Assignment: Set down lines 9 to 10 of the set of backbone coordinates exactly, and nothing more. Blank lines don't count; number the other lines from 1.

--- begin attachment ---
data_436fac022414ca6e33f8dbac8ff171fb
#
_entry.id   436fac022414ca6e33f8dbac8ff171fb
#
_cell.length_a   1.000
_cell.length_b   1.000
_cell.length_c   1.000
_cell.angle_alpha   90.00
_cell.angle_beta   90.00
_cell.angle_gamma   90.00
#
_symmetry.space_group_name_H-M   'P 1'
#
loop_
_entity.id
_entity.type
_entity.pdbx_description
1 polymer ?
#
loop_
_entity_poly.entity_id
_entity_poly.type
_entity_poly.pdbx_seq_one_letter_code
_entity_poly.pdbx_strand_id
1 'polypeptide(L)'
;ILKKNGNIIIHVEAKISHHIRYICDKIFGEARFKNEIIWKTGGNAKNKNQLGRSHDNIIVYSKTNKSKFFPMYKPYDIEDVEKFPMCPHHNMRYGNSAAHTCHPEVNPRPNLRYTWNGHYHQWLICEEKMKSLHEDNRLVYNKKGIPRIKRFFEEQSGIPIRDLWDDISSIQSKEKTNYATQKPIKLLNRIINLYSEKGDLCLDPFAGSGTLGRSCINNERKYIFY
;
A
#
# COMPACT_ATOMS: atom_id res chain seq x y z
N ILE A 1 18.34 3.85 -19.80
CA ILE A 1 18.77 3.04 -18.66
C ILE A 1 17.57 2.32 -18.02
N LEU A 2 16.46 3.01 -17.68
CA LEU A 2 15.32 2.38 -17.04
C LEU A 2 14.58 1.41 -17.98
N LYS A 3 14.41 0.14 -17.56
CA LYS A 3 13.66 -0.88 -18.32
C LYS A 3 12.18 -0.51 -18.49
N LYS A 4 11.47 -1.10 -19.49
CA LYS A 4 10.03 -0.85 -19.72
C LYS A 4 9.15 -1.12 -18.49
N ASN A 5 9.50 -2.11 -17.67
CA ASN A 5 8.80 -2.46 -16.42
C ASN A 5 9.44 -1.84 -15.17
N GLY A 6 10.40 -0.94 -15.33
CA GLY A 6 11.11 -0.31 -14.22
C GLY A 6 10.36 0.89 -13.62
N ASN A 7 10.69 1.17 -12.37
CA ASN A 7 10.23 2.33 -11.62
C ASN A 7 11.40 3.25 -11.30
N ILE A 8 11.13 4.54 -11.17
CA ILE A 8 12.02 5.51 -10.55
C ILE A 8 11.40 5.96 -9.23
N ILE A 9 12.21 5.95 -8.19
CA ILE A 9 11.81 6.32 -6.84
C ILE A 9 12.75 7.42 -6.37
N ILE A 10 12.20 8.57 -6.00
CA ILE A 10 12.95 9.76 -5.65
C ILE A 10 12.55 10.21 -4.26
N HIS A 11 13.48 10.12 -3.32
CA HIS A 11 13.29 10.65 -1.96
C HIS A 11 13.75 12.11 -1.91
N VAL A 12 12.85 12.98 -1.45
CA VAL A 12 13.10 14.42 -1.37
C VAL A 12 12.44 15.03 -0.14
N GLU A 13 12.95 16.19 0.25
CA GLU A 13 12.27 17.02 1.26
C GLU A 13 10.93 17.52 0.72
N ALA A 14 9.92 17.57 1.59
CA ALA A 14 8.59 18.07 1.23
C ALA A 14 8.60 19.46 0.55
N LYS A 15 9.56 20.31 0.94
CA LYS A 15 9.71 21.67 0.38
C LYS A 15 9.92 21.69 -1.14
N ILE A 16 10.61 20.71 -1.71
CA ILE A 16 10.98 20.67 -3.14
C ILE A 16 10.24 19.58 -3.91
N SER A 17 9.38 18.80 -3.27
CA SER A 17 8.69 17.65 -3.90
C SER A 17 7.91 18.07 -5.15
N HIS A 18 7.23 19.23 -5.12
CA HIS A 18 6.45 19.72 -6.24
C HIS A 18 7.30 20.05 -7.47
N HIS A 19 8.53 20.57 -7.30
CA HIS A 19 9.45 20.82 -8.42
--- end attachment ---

_cell.angle_beta   90.00
_cell.angle_gamma   90.00